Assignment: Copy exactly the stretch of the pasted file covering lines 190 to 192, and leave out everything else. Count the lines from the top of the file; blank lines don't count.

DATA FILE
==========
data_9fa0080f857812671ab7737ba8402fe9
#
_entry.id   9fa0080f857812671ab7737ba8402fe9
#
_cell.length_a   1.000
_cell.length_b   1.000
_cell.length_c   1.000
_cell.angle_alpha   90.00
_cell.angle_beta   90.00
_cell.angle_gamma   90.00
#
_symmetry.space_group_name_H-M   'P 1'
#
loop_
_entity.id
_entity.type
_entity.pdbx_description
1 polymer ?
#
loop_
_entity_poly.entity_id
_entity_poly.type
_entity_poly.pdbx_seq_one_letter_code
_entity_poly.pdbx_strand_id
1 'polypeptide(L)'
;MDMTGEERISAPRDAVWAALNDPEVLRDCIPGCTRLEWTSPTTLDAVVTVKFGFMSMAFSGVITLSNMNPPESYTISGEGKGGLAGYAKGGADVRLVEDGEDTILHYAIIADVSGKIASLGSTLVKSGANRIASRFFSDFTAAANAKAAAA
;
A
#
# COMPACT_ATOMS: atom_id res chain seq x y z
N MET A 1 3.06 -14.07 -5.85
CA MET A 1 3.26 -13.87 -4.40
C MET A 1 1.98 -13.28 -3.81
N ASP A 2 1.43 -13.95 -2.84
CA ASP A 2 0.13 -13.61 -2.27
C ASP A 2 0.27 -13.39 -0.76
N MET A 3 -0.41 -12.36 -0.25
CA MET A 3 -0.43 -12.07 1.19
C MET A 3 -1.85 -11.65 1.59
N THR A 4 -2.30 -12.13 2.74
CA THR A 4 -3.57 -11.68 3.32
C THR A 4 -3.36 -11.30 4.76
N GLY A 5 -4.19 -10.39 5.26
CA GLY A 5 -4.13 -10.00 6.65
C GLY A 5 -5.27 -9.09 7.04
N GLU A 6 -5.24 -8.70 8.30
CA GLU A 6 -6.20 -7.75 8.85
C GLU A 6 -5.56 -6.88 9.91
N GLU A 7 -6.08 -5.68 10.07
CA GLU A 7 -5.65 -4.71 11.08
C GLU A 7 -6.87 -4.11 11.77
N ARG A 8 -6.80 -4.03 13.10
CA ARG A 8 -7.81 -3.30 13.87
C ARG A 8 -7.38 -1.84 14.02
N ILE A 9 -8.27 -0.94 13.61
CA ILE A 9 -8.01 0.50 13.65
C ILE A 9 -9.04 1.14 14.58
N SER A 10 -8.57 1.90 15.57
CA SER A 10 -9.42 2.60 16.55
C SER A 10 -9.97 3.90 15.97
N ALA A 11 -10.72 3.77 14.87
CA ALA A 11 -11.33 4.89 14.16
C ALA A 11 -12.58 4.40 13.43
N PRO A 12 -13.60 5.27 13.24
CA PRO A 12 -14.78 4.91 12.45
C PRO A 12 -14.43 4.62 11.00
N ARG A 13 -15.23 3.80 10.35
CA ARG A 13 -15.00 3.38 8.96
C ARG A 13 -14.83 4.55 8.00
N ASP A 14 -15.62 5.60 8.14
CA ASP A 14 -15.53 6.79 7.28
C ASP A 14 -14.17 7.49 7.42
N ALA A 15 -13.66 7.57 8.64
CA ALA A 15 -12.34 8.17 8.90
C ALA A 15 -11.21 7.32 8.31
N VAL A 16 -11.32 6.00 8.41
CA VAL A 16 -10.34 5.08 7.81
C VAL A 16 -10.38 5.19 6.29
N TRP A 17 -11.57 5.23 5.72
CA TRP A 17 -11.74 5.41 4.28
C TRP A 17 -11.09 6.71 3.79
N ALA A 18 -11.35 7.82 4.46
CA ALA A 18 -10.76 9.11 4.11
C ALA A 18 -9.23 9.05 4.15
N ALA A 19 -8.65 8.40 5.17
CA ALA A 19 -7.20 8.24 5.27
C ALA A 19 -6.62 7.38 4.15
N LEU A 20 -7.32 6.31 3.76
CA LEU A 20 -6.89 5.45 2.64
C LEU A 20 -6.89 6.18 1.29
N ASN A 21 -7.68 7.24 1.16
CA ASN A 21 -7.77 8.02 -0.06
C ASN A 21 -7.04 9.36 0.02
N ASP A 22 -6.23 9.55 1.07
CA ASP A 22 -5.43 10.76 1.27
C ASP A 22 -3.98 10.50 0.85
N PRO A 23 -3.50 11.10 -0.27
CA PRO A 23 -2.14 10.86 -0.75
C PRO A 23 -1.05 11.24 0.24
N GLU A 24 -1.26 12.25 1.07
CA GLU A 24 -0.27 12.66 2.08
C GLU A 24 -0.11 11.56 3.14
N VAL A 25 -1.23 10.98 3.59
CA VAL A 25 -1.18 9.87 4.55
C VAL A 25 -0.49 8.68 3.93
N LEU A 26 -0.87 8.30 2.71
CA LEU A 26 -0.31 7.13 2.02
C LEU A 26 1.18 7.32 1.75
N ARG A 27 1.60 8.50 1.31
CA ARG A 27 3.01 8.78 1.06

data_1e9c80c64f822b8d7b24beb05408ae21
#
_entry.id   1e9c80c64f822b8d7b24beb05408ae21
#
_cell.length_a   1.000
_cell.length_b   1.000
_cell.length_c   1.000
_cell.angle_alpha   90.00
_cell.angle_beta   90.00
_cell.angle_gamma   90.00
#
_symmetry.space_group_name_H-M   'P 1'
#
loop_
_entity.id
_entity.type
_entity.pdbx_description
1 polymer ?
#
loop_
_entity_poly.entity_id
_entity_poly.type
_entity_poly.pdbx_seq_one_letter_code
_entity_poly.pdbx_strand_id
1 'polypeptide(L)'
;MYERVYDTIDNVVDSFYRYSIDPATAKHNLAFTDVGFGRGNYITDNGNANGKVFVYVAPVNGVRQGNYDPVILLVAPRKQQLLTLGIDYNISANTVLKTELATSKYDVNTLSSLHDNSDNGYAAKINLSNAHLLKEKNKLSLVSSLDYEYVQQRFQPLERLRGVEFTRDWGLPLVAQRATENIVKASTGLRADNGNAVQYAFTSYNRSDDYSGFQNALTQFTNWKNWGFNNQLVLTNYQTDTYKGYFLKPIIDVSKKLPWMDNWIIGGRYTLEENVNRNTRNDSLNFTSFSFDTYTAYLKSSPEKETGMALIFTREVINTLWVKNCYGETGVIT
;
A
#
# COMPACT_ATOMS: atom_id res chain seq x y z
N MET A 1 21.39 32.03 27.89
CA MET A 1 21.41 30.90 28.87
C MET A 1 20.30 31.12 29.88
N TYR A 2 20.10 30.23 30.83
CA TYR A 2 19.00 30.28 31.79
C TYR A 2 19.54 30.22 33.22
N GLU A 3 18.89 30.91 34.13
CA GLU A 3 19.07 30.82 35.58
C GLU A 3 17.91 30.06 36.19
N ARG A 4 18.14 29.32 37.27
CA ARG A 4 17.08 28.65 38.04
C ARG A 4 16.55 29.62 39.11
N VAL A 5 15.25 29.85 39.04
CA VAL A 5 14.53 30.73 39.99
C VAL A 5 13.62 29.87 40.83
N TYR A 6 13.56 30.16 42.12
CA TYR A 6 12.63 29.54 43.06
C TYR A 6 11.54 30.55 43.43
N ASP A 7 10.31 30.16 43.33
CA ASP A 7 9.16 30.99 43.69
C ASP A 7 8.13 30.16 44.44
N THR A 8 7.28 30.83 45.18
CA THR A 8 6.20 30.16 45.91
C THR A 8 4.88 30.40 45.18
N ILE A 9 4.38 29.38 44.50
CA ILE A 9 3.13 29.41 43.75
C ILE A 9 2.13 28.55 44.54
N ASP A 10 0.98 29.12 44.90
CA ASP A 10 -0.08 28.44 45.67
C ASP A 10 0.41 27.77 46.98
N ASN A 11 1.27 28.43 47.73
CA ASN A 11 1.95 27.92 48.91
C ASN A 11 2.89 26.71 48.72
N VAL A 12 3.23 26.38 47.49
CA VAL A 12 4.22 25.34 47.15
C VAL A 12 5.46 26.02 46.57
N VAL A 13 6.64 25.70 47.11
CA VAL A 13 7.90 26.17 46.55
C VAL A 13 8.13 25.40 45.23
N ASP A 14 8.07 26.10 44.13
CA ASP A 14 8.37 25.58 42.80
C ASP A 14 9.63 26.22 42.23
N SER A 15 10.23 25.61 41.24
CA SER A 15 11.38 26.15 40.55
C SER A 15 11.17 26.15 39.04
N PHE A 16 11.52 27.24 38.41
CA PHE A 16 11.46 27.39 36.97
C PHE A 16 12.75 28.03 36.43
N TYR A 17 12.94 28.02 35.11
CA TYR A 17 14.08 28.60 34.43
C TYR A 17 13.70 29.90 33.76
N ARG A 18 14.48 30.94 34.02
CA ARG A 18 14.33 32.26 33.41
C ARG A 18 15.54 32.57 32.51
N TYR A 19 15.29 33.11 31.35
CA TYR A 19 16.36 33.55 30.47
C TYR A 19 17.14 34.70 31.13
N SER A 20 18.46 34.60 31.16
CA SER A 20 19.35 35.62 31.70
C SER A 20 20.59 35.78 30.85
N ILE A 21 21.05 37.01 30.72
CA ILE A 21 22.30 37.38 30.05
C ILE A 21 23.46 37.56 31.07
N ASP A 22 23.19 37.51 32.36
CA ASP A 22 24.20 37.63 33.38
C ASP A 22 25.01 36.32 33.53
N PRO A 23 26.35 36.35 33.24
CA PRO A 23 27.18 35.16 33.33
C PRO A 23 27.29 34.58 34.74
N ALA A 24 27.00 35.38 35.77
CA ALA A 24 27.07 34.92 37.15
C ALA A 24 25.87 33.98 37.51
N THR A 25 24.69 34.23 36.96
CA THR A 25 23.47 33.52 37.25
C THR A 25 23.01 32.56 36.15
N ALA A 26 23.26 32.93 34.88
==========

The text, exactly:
CA TYR A 17 14.08 28.60 34.43
C TYR A 17 13.70 29.90 33.76
N ARG A 18 14.48 30.94 34.02